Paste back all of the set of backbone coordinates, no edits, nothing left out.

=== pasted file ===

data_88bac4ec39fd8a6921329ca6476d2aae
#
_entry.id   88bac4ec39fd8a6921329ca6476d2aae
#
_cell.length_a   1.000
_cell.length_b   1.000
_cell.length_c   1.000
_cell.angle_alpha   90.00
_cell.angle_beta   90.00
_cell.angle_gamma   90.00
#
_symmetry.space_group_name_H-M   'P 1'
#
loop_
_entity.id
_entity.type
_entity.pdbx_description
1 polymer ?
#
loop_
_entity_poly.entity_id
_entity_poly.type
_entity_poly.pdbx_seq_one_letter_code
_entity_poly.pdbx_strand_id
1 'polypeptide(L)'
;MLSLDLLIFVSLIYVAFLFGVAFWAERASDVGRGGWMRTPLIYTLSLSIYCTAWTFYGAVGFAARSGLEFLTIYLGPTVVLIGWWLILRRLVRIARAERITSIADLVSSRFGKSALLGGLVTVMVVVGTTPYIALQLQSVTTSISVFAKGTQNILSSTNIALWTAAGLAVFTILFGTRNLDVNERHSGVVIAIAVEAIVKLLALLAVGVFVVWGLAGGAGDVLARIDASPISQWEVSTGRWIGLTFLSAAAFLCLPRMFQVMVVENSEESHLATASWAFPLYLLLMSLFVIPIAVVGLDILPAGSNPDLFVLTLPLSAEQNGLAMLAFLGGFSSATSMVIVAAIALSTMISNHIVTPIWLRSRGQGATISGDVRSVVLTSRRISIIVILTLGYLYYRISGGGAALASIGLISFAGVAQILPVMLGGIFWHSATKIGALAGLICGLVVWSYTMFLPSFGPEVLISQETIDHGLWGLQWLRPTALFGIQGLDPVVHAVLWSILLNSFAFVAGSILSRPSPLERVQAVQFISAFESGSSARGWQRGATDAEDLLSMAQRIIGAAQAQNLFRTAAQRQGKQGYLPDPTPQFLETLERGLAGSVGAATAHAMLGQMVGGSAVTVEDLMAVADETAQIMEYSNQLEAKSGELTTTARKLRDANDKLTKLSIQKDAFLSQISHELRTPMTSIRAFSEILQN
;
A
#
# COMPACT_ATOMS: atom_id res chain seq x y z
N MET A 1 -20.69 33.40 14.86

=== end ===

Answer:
data_88bac4ec39fd8a6921329ca6476d2aae
#
_entry.id   88bac4ec39fd8a6921329ca6476d2aae
#
_cell.length_a   1.000
_cell.length_b   1.000
_cell.length_c   1.000
_cell.angle_alpha   90.00
_cell.angle_beta   90.00
_cell.angle_gamma   90.00
#
_symmetry.space_group_name_H-M   'P 1'
#
loop_
_entity.id
_entity.type
_entity.pdbx_description
1 polymer ?
#
loop_
_entity_poly.entity_id
_entity_poly.type
_entity_poly.pdbx_seq_one_letter_code
_entity_poly.pdbx_strand_id
1 'polypeptide(L)'
;MLSLDLLIFVSLIYVAFLFGVAFWAERASDVGRGGWMRTPLIYTLSLSIYCTAWTFYGAVGFAARSGLEFLTIYLGPTVVLIGWWLILRRLVRIARAERITSIADLVSSRFGKSALLGGLVTVMVVVGTTPYIALQLQSVTTSISVFAKGTQNILSSTNIALWTAAGLAVFTILFGTRNLDVNERHSGVVIAIAVEAIVKLLALLAVGVFVVWGLAGGAGDVLARIDASPISQWEVSTGRWIGLTFLSAAAFLCLPRMFQVMVVENSEESHLATASWAFPLYLLLMSLFVIPIAVVGLDILPAGSNPDLFVLTLPLSAEQNGLAMLAFLGGFSSATSMVIVAAIALSTMISNHIVTPIWLRSRGQGATISGDVRSVVLTSRRISIIVILTLGYLYYRISGGGAALASIGLISFAGVAQILPVMLGGIFWHSATKIGALAGLICGLVVWSYTMFLPSFGPEVLISQETIDHGLWGLQWLRPTALFGIQGLDPVVHAVLWSILLNSFAFVAGSILSRPSPLERVQAVQFISAFESGSSARGWQRGATDAEDLLSMAQRIIGAAQAQNLFRTAAQRQGKQGYLPDPTPQFLETLERGLAGSVGAATAHAMLGQMVGGSAVTVEDLMAVADETAQIMEYSNQLEAKSGELTTTARKLRDANDKLTKLSIQKDAFLSQISHELRTPMTSIRAFSEILQN
;
A
#
# COMPACT_ATOMS: atom_id res chain seq x y z
N MET A 1 -20.69 33.40 14.86